The transformation taking place is creating a wonderful place to live, she said.

“We are creating that community for those who moved to the area and also for those who left and are now returning to their homes and their families.”

Despite the changes on the Utah side, Colorado City’s government is still run by members of the FLDS church, Jessop said. Even so, the sister cities have “a good relationship.”

Nine of newest members of the Washington County Republican Women at the organization’s luncheon held at the Best Western Abbey Inn, St. George, Utah, June 7, 2018 | Photo by Cody Blowers, St. George News

The demographics have undergone a dramatic shift as well, with 90 percent of the population comprised of non-FLDS persons.

Many FLDS members are moving to communities throughout Utah and beyond, as their beliefs prohibit them from entering into any agreements with non-FLDS individuals, which includes the United Effort Plan Trust, a special fiduciary appointed by the court to control $110 million of the church’s assets, which includes a majority of the homes and property in both cities.

A change in the trust made it possible for those who placed assets or work into the trust to be considered beneficiaries of the trust, regardless of their standing in the church, under the premise that anyone remaining on the property would sign an occupancy agreement and pay $100 per month, or buy the property outright and keep the property taxes current.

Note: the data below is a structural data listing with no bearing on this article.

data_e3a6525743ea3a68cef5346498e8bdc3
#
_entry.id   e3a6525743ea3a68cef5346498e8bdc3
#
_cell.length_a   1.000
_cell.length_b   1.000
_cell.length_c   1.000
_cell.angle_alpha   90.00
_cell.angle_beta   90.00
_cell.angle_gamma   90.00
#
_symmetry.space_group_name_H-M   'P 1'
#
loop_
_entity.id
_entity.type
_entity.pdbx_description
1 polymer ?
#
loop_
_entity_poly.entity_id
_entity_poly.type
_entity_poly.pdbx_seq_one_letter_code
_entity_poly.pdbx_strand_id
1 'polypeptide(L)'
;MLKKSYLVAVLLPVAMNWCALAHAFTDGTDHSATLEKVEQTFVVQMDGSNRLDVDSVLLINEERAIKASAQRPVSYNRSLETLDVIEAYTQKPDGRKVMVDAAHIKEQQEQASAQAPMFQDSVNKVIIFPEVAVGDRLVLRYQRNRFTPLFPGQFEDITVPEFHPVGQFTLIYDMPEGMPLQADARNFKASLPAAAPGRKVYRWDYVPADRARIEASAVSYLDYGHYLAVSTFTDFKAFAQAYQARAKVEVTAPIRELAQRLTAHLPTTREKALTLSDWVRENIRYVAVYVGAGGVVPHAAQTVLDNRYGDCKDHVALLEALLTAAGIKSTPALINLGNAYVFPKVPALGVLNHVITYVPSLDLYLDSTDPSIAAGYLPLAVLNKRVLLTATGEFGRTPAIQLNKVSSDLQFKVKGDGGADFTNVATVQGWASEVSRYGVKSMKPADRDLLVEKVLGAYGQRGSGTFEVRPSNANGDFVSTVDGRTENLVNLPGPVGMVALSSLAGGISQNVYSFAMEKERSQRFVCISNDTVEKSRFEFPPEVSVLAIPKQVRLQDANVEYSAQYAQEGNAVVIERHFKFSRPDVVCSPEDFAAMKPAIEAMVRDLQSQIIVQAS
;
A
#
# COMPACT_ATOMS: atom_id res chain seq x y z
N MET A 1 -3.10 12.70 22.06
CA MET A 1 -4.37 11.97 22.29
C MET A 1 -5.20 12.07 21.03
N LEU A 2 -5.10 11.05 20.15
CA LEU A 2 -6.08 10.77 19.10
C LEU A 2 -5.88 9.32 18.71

Being that FLDS members are taught not to trust those who had left the church, entering into a contract or agreement with former members or non-members is prohibited, even at the cost of being evicted from their home, and many of them were.

That also affected the makeup of Hildale’s municipal government and presented a challenge for the newly elected mayor when all of Hildale’s city employees resigned shortly after she took office.

Jessop acknowledges she has her work cut out for her, but said she was raised with a strong work ethic, one of the tenants of the FLDS faith, illustrated by the saying, “we work from dawn until done.”

The luncheon’s opening speaker, Celeste Francis, reigning Miss Washington County, spoke of the challenge and introspection many women face and the power of developing confidence, which can move an individual from being “awkward” to “awesome” she said.

Francis is the creator of the “Just Me” magazine and showcased the first edition of the recently launched publication during the event.

Referring to a philosophy that applies to many areas in life, Francis said that getting to know oneself is the path to attaining goals.

“We are a powerful organization of women and confidently standing up for we believe in can change the world,” Francis said.

The Washington County Republican Women organization has been active in local politics and community service for more than 50 years. Its purpose is to promote an informed public through political education and activities, including a monthly meeting with guest speakers. Thursday’s luncheon also included a check presentation in the amount of $1,000 by organization president Lesa Spendlove Sandberg to Dixie State University for the “Embracing our Heroes Scholarship.”

The organization is active in campaigns for Republican candidates and works to promote the Republican Party’s principles. Any Republican woman 18 years or older may join. Men are welcome to join as associate members. More information is available here.

Email: [email protected]

Twitter: @STGnews

Copyright St. George News, SaintGeorgeUtah.com LLC, 2018, all rights reserved.